The paper introduces the concept of energy periphery to interrogate place-based perspectives on the co-production of uneven geographical development, energy vulnerabilities and low carbon transitions. Energy periphery is defined as places that are systematically disadvantaged through the whole energy system due to their inferior position within the asymmetrical spatial distribution of material, economic, political and symbolic resources and capabilities. Within an energy periphery, energy-related factors are combined with other place-based conditions to subject their communities to a compound and circular effect of precarious energy experiences. The notion of energy periphery is underpinned by insights from the spatial justice, core-periphery and energy justice theories. Using the case of Wales, the paper demonstrates the multi-dimensional and multi-scalar character of energy peripheralization, including political underrepresentation, the absence of economic agglomeration advantages, and dependence on off-grid fuels, energy inefficient homes and other ‘backward’ technologies and practices. Social and spatial contingencies of end-use energy vulnerability factors are outlined. Contrary to common discourses, energy transition further disadvantages energy peripheries and reproduces a fragmented socio-spatial landscape. The study overall demonstrates the importance of considering energo-socio-spatial relationships to better understand uneven energy transitions and social change more generally.
In this paper, we discuss a number of ways to define and measure the affordability of energy consumption, and we examine the emergence of energy poverty in Italy in the period from 1998 to 2011. The paper examines the eligibility criteria for claiming the benefits available to support energy consumption for vulnerable families and it identifies the potential beneficiaries. The study assesses the appropriateness of the eligibility criteria by comparing the population targeted by the policy with the population actually facing affordability problems. A simulation exercise, using the hypothetical scenario most likely to result in energy benefits being made available, shows that, regardless of the affordability index adopted, the provision of state energy benefits has little impact on fuel poverty.
The paper examines the structure, governance, and balance sheets of state-controlled banks in Russia, which accounted for over 55 percent of the total assets in the country's banking system in early 2012. The author offers a credible estimate of the size of the country's state banking sector by including banks that are indirectly owned by public organizations. Contrary to some predictions based on the theoretical literature on economic transition, he explains the relatively high profitability and efficiency of Russian state-controlled banks by pointing to their competitive position in such functions as acquisition and disposal of assets on behalf of the government. Also suggested in the paper is a different way of looking at market concentration in Russia (by consolidating the market shares of core state-controlled banks), which produces a picture of a more concentrated market than officially reported. Lastly, one of the author's interesting conclusions is that China provides a better benchmark than the formerly centrally planned economies of Central and Eastern Europe by which to assess the viability of state ownership of banks in Russia and to evaluate the country's banking sector.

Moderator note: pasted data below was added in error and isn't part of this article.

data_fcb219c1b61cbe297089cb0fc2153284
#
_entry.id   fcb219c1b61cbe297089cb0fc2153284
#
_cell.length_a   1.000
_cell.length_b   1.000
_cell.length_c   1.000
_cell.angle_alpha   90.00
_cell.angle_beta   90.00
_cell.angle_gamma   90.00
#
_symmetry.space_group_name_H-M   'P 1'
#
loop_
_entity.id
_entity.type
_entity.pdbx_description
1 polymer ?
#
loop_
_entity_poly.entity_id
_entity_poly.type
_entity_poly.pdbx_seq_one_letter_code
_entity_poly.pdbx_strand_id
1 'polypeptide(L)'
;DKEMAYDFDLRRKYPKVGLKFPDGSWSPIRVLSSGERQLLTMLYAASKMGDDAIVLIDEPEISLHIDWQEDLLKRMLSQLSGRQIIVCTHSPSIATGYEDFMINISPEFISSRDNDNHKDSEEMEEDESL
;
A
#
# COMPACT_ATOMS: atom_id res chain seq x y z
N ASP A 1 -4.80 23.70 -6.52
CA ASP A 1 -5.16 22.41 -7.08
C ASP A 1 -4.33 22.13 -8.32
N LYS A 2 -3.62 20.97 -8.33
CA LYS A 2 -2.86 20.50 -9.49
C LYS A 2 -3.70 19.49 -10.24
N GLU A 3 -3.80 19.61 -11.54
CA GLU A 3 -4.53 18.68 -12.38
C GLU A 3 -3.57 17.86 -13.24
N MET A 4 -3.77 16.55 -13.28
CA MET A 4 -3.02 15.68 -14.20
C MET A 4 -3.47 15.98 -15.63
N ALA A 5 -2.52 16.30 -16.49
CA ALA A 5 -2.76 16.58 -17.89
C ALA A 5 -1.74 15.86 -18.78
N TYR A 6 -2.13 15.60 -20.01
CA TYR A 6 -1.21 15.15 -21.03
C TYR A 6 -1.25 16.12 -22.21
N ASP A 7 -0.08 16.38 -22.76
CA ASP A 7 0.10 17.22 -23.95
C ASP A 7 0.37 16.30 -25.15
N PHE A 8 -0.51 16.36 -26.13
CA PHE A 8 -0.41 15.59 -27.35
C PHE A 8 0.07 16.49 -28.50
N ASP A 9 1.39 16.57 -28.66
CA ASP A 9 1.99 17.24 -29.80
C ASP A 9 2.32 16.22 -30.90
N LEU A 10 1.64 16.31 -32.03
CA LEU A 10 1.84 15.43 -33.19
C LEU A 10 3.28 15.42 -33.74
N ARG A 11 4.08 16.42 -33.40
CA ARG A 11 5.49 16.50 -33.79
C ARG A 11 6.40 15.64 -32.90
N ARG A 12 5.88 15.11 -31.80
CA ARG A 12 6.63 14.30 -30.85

The paper examines the principles for the supervision of financial conglomerates proposed by BCBS in the consultative document published in December 2011. Moreover, the article proposes a number of suggestions worked out by the authors within the HSE research team.
We address the external effects on public sector efficiency measures acquired using Data Envelopment Analysis. We use the health care system in Russian regions in 2011 to evaluate modern approaches to accounting for external effects. We propose a promising method of correcting DEA efficiency measures. Despite the multiple advantages DEA offers, the usage of this approach carries with it a number of methodological difficulties. Accounting for multiple factors of efficiency calls for more complex methods, among which the most promising are DMU clustering and calculating local production possibility frontiers. Using regression models for estimate correction requires further study due to possible systematic errors during estimation. A mixture of data correction and DMU clustering together with multi-stage DEA seems most promising at the moment. Analyzing several stages of transforming society’s resources into social welfare will allow for picking out the weak points in a state agency’s work.